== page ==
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(Liya Rechtman)– “Hey! Hey! Are you from Newbury town? Yeah! You!” Belle and Sebastian has stopped softly playing in the background and I am forced to swivel around in my just-cushy-enough hard-backed chair to face the adorable Rao’s barista as he flips his bangs out of his face and blushes. “Sorry, sorry everyone, I just got excited thinking someone was from my hometown!” The whole, full café, which has turned around to look at him in confused silence, starts laughing. Students who are deep in textbooks and laptops as the hours of this cold, rainy Sunday slip away are startled up from their work for the first time since they sat down this afternoon. Couples in conversations pull themselves away from each other to make eye contact with their friend from the one five-college class they took last year or the professor who’s name they don’t know who inhabits the table in the corner near the coffee grounds.
Rao’s Coffee in Amherst town center is what I called Amherst 2.0. For me, exploring Rao’s was my first baby step off campus once I had fully become comfortable with Frost 1st floor but while A-level seemed too intense for the amount of studying I was doing as a first year and sophomore. The brisk walk from campus is a breath of fresh air that half-freezes me in the winter months, waking me from my over-heated, incubated studying stupor, and a near celebration from April to October. The time it takes to get from central campus into town forces me to take a moment outside of studying, to remember that I exist in a body and that I live outside of my academics. Maybe that sounds depressing, but as a second semester thesis writer, sometimes it’s hard not to get so wrapped up in my work that I forget to eat, or sleep, or talk to my friends. Further, this walk gives me physical distance that allows me to re-immerse myself in my work at one of the small wooden tables, where only those fellow off-campus explorers will find me.
And it’s in part those fellow explorers (“Rao’s rats” as a friend once called them) that pulls me back Sunday after Sunday. There are the Amherst regulars, of course, but there’s a more specific set of Rao’s folks who I see day in and day out. Certain professors sit alone with giant cups of coffee and book-fortresses, my UMass Hillel friends migrate from the Hillel house on some afternoons, and one social group from the Amherst Regional High School crowds the college students out of the tables on weekdays promptly at 3:45. Last year, Occupy Amherst would take up the big table in the back on Thursdays and the Amherst Regional Gay Straight Alliance could be found at the round couch table in the corner on Friday afternoons. I imagine now that Occupy has dissolved and I would like to hope that the GSA has found a safe space inside their school to gossip and organize at the end of the week. I’ve made a few friends over the years of coming here. An exceptionally tall UMass student and I debate philosophy on study breaks and a beautiful, open-faced organic farming major and I exchange acquaintance-level pleasantries and Life Goals discussions when we run into each other at the water cooler. This set up is ideal for an extrovert trying to get some work done.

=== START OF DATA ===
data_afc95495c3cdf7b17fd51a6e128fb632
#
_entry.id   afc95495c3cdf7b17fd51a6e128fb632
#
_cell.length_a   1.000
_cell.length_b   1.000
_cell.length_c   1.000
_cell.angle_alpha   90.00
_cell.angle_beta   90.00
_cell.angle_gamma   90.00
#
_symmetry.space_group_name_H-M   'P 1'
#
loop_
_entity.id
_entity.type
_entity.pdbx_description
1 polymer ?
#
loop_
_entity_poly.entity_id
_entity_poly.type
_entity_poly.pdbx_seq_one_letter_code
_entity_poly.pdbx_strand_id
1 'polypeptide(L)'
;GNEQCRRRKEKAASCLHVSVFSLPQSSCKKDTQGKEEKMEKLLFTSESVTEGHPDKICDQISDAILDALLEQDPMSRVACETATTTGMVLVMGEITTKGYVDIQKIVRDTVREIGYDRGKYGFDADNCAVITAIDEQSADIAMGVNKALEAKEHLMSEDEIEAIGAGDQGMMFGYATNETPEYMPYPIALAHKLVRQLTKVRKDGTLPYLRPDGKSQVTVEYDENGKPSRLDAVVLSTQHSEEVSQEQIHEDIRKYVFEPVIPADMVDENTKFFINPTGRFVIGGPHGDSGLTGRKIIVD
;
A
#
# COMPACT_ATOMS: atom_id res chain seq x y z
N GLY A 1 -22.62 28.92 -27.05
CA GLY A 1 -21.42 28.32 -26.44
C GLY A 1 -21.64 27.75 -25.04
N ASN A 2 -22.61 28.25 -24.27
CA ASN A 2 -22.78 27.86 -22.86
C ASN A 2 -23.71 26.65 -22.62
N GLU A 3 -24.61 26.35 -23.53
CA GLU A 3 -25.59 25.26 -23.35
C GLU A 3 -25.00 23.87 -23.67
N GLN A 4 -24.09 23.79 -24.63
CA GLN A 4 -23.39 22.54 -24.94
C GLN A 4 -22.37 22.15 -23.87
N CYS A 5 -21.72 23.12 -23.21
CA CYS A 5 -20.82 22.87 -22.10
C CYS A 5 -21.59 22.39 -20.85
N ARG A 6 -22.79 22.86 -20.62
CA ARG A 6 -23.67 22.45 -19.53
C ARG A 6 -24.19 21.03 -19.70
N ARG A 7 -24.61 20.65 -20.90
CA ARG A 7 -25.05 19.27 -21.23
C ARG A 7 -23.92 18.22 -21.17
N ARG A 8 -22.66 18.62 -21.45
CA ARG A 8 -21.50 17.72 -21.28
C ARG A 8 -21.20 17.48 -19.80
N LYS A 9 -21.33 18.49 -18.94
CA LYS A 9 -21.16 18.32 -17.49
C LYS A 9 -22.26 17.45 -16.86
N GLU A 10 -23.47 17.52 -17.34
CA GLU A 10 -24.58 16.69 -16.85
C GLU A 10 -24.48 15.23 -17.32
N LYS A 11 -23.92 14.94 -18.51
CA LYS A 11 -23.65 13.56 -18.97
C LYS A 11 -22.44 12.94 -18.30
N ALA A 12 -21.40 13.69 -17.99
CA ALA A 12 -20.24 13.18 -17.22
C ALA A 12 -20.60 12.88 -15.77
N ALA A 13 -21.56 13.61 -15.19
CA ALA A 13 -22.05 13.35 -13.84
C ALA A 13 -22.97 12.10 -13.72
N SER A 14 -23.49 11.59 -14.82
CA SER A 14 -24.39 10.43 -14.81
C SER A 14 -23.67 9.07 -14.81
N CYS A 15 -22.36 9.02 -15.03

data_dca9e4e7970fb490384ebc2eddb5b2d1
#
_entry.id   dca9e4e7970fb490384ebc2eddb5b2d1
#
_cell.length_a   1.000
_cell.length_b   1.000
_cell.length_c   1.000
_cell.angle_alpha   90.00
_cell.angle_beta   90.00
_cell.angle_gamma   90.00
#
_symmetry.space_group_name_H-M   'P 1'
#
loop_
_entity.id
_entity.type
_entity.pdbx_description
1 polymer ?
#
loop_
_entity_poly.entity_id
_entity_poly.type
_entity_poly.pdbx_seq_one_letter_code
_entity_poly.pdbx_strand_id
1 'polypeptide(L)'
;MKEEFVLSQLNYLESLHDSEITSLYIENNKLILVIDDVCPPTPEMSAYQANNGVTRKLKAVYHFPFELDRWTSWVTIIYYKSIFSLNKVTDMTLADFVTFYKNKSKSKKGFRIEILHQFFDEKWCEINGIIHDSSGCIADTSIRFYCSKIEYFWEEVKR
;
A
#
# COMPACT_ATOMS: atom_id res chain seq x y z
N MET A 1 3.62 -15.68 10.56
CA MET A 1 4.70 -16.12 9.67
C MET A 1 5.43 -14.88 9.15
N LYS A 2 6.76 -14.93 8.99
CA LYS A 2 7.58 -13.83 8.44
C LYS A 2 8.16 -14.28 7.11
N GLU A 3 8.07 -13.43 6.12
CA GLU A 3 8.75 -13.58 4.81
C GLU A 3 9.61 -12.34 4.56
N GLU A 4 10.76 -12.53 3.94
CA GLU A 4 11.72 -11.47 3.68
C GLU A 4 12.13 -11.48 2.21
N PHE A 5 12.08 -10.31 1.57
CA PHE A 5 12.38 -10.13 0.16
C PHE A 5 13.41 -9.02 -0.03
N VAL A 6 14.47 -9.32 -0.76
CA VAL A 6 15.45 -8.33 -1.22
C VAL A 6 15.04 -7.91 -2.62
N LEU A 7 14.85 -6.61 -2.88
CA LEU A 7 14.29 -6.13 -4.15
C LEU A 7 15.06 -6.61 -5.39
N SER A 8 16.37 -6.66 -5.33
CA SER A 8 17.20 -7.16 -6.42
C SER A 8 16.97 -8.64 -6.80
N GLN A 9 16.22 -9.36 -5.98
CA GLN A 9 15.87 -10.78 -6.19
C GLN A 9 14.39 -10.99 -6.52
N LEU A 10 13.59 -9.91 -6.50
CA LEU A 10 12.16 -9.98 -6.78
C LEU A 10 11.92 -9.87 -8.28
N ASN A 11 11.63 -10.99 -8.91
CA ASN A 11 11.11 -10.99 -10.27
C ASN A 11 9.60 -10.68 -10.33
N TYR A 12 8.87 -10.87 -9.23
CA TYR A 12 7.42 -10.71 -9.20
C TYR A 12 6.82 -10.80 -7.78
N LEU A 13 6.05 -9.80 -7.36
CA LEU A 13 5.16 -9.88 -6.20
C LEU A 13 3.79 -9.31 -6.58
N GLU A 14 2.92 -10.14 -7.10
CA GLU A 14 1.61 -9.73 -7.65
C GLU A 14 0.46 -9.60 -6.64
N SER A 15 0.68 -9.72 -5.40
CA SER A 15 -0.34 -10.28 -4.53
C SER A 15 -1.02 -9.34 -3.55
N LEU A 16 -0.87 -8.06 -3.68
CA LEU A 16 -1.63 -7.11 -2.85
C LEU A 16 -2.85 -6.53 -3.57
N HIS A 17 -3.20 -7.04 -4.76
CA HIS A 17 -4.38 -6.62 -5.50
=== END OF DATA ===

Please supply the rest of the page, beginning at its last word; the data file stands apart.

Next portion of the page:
Rao’s is a space that is both Amherst and non-Amherst; it is Amherst Plus, a space of advanced or adult Amherst casual socializing. It is this quality that lends Raos most to its capacity as a perfect first date spot. I know people bemoan the Amherst dating scene, but I have found that with a liberal dose of humility and a few steps off campus, dating within and around Amherst can get a lot easier. I have had countless (granted, mostly unfruitful) first dates at Rao’s. The pressures of being seen or having to deal with the immediate reality of Amherst are less on a Rao’s coffee date but the space is casual enough to fall into the date-not-a-date liminal category that most first dates ease into. Their sandwich selection is good enough to not require you to leave if the coffee date transitions into dinner but limited enough that it would be reasonable to switch locations (and moods) for dinner if a date goes that way.
As I sit here writing this article I am touching knees with my boyfriend, listening to James Taylor over the loudspeakers and sipping on a perfectly foamed soy chai latte. I’ve run into a couple friends of mine but for the past hour I’ve had most of the front room alone to (re)draft the first chapter of my thesis and write this article. I appreciate this moment (in my life and in my day) and I appreciate this space.